Former Bailiff hits back at MPs’ finance register claim

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Sir Philip Bailhache has hit back at claims from Labour MP Dame Margaret Hodge that Jersey, and the other Crown Dependencies, could be forced to comply with her plans to introduce publicly available registers of beneficial ownership.

In a letter to the JEP, the former External Relations Minister said that it was for the States Assembly to decide on such issues and using ‘Crown powers’ to dictate legislation to the Island would be ‘unconstitutional’.

Jersey, Guernsey and the Isle of Man have a register which can be accessed by other governments and law-enforcement authorities if they suspect wrongdoing.

Earlier this year, Dame Margaret, working alongside Conservative MP Andrew Mitchell, won a parliamentary debate which forced Overseas Territories to make their registers public.

However, their plan to extend that to the Crown Dependencies failed.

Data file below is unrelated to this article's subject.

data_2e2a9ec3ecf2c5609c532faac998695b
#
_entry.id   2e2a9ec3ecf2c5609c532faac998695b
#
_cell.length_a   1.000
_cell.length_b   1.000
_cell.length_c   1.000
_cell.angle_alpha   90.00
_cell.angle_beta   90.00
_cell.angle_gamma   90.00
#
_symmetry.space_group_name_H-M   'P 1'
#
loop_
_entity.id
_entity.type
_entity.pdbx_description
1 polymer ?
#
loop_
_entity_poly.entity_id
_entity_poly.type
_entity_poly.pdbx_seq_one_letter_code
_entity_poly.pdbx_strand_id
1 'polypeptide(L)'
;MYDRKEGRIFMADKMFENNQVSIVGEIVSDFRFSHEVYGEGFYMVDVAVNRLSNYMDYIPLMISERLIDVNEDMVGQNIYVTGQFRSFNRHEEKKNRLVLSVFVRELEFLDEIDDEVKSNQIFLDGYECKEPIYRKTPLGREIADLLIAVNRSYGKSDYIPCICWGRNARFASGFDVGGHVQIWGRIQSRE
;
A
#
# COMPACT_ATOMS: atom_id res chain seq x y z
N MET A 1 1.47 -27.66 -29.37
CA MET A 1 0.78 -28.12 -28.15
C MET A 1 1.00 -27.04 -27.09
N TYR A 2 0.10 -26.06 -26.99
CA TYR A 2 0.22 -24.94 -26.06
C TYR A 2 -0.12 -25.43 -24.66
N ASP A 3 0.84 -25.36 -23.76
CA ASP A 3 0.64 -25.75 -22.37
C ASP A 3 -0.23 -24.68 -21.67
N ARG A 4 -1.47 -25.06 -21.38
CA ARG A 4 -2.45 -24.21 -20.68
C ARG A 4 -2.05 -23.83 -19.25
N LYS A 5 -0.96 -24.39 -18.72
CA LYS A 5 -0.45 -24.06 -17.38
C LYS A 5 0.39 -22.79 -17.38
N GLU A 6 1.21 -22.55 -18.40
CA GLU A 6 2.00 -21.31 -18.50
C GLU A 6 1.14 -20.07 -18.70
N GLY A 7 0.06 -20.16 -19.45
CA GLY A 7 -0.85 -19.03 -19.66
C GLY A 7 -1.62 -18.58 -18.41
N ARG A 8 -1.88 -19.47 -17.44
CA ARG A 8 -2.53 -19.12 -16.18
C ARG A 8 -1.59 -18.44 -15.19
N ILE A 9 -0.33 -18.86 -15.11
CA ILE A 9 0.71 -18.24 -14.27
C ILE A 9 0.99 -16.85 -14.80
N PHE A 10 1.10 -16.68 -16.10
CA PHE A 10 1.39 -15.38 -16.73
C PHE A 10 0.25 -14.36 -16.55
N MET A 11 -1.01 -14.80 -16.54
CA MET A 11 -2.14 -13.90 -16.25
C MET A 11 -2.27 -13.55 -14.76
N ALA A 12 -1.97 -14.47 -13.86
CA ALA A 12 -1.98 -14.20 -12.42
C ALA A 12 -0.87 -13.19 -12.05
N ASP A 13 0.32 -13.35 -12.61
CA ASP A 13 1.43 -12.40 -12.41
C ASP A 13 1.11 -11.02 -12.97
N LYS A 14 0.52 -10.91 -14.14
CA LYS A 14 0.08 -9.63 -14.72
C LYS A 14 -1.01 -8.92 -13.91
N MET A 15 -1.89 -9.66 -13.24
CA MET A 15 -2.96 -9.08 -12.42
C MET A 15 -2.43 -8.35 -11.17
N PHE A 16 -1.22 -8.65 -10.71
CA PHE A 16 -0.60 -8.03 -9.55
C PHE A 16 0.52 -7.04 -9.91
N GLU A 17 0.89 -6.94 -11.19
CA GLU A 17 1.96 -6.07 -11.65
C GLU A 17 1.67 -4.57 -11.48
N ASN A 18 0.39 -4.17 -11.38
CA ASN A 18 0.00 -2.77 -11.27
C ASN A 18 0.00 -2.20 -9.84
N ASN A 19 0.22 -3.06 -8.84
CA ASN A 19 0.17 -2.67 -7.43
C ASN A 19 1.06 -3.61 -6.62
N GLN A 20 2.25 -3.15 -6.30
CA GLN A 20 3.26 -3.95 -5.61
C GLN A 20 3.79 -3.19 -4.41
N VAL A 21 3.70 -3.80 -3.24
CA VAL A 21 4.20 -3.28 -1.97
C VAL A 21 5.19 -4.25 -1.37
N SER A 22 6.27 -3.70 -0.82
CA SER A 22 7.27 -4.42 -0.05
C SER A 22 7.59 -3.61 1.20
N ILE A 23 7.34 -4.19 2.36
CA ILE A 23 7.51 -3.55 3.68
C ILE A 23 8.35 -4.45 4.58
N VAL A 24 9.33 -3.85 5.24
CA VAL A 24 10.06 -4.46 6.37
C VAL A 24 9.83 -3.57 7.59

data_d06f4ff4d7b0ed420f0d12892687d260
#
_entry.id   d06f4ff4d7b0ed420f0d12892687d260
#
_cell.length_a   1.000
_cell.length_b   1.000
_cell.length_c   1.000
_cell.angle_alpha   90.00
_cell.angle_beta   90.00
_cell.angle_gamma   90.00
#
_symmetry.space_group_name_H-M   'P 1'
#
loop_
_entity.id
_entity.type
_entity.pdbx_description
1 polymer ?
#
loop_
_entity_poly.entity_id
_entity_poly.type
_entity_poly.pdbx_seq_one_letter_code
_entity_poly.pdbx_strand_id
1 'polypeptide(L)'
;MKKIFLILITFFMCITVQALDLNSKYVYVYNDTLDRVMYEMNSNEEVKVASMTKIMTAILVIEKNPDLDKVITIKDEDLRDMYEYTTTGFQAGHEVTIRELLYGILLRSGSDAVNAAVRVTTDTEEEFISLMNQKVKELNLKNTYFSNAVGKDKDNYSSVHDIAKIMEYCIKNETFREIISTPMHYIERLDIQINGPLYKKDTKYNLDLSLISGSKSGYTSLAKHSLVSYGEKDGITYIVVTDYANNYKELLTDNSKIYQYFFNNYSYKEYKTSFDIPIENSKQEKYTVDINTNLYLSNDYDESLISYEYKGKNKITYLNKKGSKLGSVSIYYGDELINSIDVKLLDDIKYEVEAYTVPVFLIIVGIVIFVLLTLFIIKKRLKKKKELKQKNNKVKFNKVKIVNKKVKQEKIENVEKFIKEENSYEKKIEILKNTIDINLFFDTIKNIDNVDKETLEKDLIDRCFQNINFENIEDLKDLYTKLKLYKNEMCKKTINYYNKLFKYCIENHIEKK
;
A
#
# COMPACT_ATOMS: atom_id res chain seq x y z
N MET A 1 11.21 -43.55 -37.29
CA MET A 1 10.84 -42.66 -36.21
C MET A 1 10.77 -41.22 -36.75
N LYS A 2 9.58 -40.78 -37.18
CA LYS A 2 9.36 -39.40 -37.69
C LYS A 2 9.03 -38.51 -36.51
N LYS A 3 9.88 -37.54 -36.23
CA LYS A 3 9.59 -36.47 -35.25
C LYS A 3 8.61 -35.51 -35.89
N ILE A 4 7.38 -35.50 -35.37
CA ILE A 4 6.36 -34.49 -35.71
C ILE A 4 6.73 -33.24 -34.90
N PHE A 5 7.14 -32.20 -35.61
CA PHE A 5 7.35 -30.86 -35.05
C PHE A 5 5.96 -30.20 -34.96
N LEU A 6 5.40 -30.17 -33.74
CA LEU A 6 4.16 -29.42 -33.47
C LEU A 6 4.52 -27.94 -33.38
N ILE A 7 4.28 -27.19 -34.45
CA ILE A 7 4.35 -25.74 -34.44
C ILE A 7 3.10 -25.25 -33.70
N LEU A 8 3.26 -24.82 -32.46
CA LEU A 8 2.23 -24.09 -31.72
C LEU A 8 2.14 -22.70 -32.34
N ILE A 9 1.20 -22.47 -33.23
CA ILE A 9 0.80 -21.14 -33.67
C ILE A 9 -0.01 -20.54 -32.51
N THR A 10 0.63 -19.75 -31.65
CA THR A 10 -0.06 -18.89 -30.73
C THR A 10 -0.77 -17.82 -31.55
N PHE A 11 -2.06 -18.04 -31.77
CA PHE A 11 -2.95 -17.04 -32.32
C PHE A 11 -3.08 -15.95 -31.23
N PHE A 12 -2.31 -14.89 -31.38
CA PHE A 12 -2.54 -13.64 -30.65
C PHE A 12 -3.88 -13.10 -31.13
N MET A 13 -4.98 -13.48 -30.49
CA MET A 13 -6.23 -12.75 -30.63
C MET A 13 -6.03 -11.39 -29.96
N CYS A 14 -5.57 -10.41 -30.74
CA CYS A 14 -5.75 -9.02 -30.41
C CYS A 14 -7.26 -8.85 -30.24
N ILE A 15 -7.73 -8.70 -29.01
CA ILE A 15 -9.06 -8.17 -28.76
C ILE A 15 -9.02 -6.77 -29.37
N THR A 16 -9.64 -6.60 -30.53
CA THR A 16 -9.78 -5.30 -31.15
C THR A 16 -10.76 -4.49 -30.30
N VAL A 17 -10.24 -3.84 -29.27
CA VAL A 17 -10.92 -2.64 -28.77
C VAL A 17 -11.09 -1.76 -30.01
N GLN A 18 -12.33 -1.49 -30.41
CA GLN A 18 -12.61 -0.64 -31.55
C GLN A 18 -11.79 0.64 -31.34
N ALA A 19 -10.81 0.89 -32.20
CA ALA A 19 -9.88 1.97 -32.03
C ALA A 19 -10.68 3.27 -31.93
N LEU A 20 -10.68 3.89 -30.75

Sir Philip said: ‘For more than 800 years we have had our own government, and Dame Margaret is not part of it, nor was she elected by the residents of Jersey.

‘A public register is not the international standard. Some countries have them and some do not. Our policy at present is to open the register to foreign tax authorities and law-enforcement agencies, but not to the world at large.

‘That is a perfectly reasonable stance, and it is not an encouragement to tax evasion or money laundering as Dame Margaret appears to think. Unless suspected of wrongdoing, people are entitled to respect for their private affairs. That is not encouraging “secrecy”.’

He added the accuracy of Jersey’s register was checked and verified on a far more regular basis than the UK’s and, as such, ‘members of the UK Parliament are in no position to criticise Jersey’.

Jersey Finance’s deputy chief executive Amy Bryant rebuffed Dame Margaret’s claims that the Island was being used to funnel ‘dirty money’ and said the Island was committed to transparency.

Sir Philip, who served as the Island’s External Relations Minister for five years before retiring from the States in May, also said that he believed Dame Margaret and Mr Mitchell would be well-received by Jersey’s government, but that the ‘conversation might flow more freely if they were to do some constitutional research before they come’.

Both Dame Margaret and Mr Mitchell have visited Guernsey and the Isle of Man and are due to visit Jersey in December.

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